A sound tech’s primary responsibility is to assist the sound engineer, and he only has one major responsibility: to be attentive. Only the primary responsibility comes before load in and load out. worldspaper.com
Being attentive has many aspects. A good sound tech will first and foremost attend to the needs of the engineer. Being attentive entails paying close attention. The engineer should have no trouble communicating with his technician. Some of the most common modes of communication used during shows are:
- Two-way radios and closed-circuit communication systems
- Mobile phones
- Messages sent via text
- Hand gestures
- A simple nod of the head
A tech must follow his engineer’s lead and keep an eye on him to see if he requires anything. Any show’s engineer has a lot on his mind. To achieve truly professional results, he must be responsible for a great deal. The engineer must pay attention to three things at the same time: the artists, the sound, and the audience. He shouldn’t have to worry about getting his tech’s attention. When the engineer has trouble communicating with his technician, the technician is failing to do his job. It is the technician’s responsibility to be alert. After the artists arrive, the engineer should never have to leave his seat. The sound technician must also be aware of the needs of the artists. It is the sound tech’s responsibility to provide the following when the artists are setting up:
- Hand each artist a cable and say something like, “This is for you,” or “You plug in here.”
- We are not permitted to touch the artists’ equipment, and they are not permitted to touch ours (within reason of course.) We have to touch the drums to mic them, but we ask politely if that is okay, and we make sure that none of our mics are in the drummer’s way. Singers will, undoubtedly, need to touch our microphones, which is fine. However, it is the sound technician’s responsibility to make all necessary adjustments to microphone stands in order to achieve the best possible placement for each artist. No musician should ever have to adjust a microphone stand. When this happens, the sound technician is not doing his job. The artist should be able to concentrate solely on his instrument and performance. Playing music is an emotional experience, and if an artist becomes agitated because he needs to adjust his mic stand, it will negatively affect his emotions and degrade his performance.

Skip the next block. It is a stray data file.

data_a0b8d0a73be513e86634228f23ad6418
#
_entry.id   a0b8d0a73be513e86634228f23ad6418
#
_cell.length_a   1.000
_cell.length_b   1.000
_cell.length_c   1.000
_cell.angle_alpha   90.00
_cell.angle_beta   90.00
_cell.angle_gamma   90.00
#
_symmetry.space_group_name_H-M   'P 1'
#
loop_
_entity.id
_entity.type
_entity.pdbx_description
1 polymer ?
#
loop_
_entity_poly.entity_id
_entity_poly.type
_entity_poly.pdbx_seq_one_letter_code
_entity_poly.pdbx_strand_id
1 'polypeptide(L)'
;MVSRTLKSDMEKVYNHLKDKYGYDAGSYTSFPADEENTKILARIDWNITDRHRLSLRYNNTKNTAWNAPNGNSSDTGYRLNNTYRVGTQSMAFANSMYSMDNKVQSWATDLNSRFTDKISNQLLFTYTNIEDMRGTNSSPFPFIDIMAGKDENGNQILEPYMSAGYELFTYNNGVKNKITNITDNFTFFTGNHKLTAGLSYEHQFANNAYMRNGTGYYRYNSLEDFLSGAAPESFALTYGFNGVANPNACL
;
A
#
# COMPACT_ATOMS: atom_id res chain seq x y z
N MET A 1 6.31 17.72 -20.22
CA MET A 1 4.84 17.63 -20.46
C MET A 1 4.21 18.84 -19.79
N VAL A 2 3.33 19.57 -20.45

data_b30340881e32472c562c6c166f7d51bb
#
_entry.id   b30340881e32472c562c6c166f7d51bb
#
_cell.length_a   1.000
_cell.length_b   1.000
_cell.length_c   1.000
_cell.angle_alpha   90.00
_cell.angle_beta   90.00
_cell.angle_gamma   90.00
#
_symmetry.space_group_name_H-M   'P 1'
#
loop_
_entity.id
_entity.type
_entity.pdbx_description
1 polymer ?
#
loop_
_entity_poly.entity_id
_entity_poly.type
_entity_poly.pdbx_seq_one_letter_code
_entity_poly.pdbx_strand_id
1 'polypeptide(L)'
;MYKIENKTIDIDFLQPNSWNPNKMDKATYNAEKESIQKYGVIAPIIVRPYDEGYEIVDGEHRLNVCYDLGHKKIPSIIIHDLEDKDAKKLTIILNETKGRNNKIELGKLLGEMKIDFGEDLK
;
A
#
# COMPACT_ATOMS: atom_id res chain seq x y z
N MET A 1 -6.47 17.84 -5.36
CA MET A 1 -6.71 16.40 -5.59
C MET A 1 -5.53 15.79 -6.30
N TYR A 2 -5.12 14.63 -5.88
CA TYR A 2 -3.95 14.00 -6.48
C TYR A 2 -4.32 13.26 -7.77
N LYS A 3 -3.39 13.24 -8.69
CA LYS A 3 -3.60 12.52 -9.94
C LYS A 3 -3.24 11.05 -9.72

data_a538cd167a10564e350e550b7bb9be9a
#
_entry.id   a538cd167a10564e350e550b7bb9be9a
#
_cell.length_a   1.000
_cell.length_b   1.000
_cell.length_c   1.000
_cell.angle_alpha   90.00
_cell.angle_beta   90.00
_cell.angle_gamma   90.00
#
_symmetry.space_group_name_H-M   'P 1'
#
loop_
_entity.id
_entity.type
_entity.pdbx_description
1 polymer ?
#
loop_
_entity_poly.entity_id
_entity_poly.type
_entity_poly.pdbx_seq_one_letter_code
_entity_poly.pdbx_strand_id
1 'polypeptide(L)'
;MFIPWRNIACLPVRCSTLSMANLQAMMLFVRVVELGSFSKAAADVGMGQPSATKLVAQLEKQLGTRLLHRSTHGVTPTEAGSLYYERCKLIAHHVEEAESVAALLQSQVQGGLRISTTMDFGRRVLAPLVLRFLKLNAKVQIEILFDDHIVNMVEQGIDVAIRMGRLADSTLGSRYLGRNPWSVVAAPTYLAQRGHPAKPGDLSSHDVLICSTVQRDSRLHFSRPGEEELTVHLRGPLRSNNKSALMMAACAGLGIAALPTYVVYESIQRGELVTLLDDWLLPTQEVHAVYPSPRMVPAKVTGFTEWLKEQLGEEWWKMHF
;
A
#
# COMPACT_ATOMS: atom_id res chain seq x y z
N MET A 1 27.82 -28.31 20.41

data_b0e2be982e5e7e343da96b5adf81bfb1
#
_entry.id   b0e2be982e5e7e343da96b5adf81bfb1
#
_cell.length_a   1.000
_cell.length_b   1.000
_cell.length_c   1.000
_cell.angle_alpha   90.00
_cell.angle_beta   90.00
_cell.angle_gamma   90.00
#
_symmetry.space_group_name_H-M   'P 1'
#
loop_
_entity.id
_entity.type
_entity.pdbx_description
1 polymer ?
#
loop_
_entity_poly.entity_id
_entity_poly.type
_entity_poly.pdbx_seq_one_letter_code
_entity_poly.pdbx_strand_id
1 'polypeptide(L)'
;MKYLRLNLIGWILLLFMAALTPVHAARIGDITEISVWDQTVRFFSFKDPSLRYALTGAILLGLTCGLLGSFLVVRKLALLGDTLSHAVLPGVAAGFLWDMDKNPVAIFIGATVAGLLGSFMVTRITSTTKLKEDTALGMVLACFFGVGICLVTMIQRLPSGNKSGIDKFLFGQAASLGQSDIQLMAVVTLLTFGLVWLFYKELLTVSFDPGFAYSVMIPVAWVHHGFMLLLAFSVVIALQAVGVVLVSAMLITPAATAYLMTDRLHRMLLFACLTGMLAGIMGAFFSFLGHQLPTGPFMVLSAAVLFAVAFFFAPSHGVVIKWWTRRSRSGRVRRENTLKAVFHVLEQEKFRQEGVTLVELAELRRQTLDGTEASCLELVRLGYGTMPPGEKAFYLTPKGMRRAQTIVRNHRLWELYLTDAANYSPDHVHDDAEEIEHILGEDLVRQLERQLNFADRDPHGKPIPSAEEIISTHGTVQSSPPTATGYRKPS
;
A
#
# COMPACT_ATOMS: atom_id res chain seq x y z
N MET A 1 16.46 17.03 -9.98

- The sound engineer must adjust the monitors to accommodate the artists’ preferences. They want them to be closer, farther away, or turned this way or that. It is critical to keep the monitors out of the feedback zone, which means they should not be pointing at microphones that may cause feedback.
The sound tech is failing to do his job whenever the engineer leaves his seat to attend to those duties. If the engineer also has to do the tech’s job, he won’t be able to focus on setting up the board, the monitor mix, the artists, and the audience. The sound technician’s most important job is to be attentive. Being attentive entails more than just attending to the engineer’s and artists’ needs. Attending the show and paying attention at all times constitutes being attentive. Listen for potential problems and notify the engineer of any concerns. Also, you can buy the best sneakers in the world at https://sneaksdrip.com/.
Finally, Consider the Following:
Examine the system. If a speaker is off axis, the sound technician should notice it right away and correct it without hesitation. If an artist is attempting to communicate something, the sound technician should be aware of it as well. It is the engineer’s responsibility to understand the communications that the artists make during a show, but it is the sound tech’s responsibility to be attentive to the needs of the engineer and the artist. That could imply assisting the engineer in determining what the artist is attempting to communicate. Furthermore, if a microphone stand slips, moves out of position, or is knocked over, the sound technician must immediately correct the situation.